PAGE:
2) keep camera trained on bird, and advance 3-4 steps; shoot a few more photos.
3) repeat #2 until close enough or the bird flies off.
The photos seem like the same ones, but each were shot from a position closer than the previous.
Since I crop to the same size, successive shots show the bird as a larger portion of the frame.
Also, as the angle changed, I ended up nearly behind it, but that could not be helped.
And then it took off . . . holy crap on a cracker, look at that wingspan!
I would have loved a frontal shot, but I’ll take what I can get.
Unlike hawks, these birds move once in flight. These are close crops of shots taken as the bird was moving away pretty quickly . . . did I mention I like this lens?
Beautiful bird, and I was happy for the chance to finally capture one for this digital canvas.
Did you notice it checking me out as it was flying off? It’s like if we were kindred spirits; it flying off to the freedom of the sky, and me stuck on this rock with politicians, celebrities, and people from various backgrounds with one thing in common . . . mostly, a professed disdain for critical thinking.
We continued our drive, Hawaii gaining points for waves and weather, but losing points for affordability and being able to get away from people . . . it’s an island, and a popular one at that; people are stuffed in every nook and cranny of the place.
On the way back home we chanced on another Red-tailed hawk, and this one played Power-Wires-Poles with me. The game works thus . . .
. . . I pull up 40 feet or so from the pole where it’s perched, get out of the car, and start snapping as I walk closer . . .
Note one leg pulled up under its plumage. Anyway, as I get closer, it takes off . . .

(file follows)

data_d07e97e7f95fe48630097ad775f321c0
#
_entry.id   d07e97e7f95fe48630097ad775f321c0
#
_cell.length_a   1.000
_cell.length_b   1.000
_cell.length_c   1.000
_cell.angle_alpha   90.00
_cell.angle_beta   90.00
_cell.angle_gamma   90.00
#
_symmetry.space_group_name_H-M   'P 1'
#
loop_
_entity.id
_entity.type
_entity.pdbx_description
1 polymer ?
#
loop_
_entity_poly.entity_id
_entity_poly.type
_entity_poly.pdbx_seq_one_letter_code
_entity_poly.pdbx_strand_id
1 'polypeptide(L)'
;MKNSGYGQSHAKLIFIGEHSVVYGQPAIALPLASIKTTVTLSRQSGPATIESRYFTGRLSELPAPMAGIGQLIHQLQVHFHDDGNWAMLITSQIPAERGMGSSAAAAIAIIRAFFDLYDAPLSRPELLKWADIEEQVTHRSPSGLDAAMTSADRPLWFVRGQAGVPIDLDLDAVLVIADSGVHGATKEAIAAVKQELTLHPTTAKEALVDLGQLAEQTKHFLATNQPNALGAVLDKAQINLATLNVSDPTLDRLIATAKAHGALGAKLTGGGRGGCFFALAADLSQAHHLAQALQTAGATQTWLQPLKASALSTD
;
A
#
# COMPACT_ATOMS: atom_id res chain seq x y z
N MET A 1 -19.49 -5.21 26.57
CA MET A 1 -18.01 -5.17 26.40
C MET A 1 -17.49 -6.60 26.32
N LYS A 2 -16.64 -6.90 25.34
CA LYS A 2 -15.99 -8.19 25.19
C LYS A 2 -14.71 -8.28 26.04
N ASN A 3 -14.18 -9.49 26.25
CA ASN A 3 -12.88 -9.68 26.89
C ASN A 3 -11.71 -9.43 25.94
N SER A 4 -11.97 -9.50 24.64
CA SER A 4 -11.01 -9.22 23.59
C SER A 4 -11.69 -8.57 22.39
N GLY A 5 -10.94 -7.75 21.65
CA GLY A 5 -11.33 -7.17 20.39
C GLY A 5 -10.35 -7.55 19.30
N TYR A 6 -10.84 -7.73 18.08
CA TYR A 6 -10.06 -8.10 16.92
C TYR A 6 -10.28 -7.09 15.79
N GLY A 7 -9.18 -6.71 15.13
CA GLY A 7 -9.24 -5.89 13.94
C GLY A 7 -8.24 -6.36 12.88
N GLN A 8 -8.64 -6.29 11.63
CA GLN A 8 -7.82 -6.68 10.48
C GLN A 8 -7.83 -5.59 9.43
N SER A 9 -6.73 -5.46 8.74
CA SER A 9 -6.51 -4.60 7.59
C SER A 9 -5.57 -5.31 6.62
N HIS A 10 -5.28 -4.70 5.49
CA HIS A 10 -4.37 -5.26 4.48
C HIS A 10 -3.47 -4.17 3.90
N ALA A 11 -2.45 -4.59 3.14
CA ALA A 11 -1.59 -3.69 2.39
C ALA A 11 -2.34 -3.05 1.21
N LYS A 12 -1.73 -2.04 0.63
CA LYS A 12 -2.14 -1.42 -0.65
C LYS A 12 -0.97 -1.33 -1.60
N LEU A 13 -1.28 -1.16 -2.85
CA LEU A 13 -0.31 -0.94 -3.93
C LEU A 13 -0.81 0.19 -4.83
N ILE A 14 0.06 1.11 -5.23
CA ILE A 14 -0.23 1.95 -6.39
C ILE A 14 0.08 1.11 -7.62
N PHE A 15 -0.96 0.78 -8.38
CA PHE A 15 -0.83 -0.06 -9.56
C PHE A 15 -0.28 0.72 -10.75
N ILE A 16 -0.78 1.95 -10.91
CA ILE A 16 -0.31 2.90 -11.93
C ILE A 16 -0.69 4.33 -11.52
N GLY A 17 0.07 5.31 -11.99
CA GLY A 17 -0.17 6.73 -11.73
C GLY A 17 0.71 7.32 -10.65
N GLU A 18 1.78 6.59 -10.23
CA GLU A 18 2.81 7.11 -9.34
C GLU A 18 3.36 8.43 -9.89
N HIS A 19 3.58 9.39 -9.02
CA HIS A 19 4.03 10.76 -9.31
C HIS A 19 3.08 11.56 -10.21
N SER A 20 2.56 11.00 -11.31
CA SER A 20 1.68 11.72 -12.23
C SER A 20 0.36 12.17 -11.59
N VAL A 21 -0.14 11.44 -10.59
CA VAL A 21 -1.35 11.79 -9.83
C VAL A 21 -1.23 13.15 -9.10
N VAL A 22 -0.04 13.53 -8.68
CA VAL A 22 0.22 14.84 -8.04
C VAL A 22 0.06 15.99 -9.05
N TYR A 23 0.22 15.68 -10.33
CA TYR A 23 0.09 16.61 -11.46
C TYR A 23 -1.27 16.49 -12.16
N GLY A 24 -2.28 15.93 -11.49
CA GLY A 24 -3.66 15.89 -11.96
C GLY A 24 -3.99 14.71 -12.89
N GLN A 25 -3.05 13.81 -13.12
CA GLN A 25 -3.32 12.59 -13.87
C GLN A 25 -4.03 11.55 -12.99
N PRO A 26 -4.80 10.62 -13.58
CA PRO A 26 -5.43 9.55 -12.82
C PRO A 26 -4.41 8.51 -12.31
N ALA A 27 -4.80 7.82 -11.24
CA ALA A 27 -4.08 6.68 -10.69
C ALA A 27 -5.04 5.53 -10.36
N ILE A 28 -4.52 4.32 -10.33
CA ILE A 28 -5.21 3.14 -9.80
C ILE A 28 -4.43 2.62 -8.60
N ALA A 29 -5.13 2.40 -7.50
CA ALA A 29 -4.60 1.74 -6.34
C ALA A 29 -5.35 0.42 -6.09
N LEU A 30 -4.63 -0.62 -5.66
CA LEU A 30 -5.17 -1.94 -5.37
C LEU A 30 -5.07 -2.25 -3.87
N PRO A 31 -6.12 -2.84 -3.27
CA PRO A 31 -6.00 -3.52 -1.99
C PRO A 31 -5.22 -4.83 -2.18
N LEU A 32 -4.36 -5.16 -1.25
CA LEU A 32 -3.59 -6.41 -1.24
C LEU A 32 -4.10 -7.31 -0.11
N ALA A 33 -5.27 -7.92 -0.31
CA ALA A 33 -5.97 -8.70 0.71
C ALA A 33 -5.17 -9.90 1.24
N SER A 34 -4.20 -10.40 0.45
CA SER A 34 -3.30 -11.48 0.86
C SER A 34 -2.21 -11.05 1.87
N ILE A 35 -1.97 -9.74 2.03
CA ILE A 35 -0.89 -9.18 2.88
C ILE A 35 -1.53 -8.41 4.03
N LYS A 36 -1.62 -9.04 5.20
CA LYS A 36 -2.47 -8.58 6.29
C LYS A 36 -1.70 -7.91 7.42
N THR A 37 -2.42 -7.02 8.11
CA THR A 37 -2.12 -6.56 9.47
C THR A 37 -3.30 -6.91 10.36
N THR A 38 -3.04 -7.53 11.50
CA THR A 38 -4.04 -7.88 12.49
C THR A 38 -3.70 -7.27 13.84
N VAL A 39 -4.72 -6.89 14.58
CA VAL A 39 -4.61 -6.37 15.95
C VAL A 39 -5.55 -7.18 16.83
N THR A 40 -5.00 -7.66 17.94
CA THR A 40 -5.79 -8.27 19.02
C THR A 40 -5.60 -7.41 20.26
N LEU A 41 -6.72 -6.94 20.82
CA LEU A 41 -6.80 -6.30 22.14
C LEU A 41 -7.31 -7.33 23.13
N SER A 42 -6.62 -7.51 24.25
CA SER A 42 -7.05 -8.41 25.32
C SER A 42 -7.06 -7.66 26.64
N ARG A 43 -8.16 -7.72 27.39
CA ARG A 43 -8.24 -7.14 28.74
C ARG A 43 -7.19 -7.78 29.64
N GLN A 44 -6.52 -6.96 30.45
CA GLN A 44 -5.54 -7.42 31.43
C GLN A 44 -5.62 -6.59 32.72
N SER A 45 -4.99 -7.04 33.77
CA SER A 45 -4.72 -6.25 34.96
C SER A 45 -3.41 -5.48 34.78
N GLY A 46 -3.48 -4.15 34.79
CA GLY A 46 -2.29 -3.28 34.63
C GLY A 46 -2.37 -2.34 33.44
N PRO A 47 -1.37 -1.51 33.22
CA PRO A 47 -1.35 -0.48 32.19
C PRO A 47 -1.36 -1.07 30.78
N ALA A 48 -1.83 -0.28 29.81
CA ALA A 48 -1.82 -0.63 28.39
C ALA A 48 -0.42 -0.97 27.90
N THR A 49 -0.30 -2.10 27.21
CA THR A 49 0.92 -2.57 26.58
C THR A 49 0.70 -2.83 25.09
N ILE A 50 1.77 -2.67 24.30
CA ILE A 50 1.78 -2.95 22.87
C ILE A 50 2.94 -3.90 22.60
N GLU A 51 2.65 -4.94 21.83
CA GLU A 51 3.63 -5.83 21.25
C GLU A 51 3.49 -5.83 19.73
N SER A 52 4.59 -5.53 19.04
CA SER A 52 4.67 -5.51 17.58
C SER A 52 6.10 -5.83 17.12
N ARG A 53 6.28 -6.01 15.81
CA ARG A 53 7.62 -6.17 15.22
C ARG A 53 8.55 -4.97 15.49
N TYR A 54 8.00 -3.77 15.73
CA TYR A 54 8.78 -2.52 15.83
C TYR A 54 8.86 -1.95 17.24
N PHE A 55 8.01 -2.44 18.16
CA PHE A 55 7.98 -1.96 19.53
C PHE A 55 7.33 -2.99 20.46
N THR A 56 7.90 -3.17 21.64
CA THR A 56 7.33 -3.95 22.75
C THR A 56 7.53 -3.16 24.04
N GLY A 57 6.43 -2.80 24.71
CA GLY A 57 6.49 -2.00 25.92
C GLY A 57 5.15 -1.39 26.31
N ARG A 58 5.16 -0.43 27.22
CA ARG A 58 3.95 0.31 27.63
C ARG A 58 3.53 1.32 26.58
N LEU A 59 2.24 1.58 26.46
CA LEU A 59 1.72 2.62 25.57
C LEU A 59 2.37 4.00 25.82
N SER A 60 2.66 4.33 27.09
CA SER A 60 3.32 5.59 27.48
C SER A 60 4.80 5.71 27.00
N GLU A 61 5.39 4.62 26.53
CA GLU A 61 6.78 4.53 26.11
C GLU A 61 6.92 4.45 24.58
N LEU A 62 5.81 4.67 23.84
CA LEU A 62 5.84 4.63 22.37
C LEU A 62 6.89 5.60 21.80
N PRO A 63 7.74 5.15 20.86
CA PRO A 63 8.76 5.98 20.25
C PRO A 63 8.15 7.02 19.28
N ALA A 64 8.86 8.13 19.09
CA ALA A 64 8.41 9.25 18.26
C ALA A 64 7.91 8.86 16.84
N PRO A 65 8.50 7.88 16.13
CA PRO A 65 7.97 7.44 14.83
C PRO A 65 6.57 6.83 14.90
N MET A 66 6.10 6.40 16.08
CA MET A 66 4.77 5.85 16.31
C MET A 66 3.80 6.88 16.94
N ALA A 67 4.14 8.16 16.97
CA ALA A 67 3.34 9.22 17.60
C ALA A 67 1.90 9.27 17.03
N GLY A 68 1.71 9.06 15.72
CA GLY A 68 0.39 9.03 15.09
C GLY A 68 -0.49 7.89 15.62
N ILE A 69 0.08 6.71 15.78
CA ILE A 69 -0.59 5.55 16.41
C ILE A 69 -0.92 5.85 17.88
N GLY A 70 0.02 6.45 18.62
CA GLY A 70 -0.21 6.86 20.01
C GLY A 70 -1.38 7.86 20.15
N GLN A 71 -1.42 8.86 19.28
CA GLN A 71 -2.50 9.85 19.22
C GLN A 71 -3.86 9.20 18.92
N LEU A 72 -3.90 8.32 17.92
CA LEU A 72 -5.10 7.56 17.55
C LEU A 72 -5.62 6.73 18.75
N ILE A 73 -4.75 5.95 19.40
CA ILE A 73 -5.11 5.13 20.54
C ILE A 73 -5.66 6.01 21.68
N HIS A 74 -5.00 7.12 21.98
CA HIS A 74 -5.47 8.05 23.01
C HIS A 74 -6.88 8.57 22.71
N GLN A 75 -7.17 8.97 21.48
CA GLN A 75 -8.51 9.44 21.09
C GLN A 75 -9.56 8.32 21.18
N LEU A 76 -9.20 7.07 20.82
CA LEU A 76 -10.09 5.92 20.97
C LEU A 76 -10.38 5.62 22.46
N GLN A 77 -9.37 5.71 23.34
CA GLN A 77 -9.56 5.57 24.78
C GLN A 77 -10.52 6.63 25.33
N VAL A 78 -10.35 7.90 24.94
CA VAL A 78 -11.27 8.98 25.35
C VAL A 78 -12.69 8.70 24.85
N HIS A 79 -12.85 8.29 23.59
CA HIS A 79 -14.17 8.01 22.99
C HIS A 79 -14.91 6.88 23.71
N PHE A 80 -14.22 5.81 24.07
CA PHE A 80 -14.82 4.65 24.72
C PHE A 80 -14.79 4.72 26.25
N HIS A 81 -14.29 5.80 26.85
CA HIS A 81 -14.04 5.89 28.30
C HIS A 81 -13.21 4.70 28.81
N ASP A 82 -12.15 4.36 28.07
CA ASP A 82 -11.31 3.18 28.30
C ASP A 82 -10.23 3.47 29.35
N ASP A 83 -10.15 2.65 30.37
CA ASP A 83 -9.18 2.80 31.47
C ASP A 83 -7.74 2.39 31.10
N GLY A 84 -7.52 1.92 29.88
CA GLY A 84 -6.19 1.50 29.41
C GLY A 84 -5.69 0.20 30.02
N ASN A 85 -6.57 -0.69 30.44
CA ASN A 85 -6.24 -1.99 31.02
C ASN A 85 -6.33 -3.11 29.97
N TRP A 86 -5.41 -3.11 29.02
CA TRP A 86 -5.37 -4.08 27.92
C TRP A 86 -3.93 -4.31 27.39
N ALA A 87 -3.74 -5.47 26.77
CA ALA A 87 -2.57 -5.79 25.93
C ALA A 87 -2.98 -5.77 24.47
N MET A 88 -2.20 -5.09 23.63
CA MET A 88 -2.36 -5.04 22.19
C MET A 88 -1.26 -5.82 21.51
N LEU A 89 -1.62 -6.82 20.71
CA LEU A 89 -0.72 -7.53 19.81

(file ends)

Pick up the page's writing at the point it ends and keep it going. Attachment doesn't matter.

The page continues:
Good take-off, and look at the shots it offered up . . .
. . . awesome bird, and I’m really pleased with this next shot . . .
Look at that form! Look at that visage!
Strength, determination, intensity, the very embodiment of qualities admired by humans the world round . . . except these birds, like many birds that are not crows, are dumber than a doornail.
You see, it flew a wide arc, and landed on a pole about a hundred yards ahead of our location . . . I hop on the car, drive to within 40-50 feet, and repeat .
More majestic flying, displays of agility and flying prowess as it flew a wide arc, and landed on a pole about a hundred yards ahead of our location . . . I hop on the car, drive to within 40-50 feet, and repeat .
This time it does not wait for me to get fully out of the car . . . it’s learning.
Again, magnificent bird . . . and it flew a wide arc, and landed on a pole about a hundred yards ahead of our location . . . I hop on the car, drive to within 40-50 feet, and repeat .
Except, something must have clicked on it’s tiny bird brain. This time it flies off toward a distant hill before I can get off a shot. I don’t even make it out of the car.
The rest of the drive was uneventful.
Returning from these drives is a bit like returning to civilization . . . it’s kind of depressing even as we hold onto the memories of what we’ve seen.
Nothing has been resolved as far as places to move. Meanwhile, the world around us continues to go to crap, even as some myopic individuals continue to assert “no, no, it’s all good”.
Amazing how small the world looks when searching for a place away from the things of man.
That’s it. This post has ended . . . except for the stuff below.
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. . . my FP ward . . . chieken shit.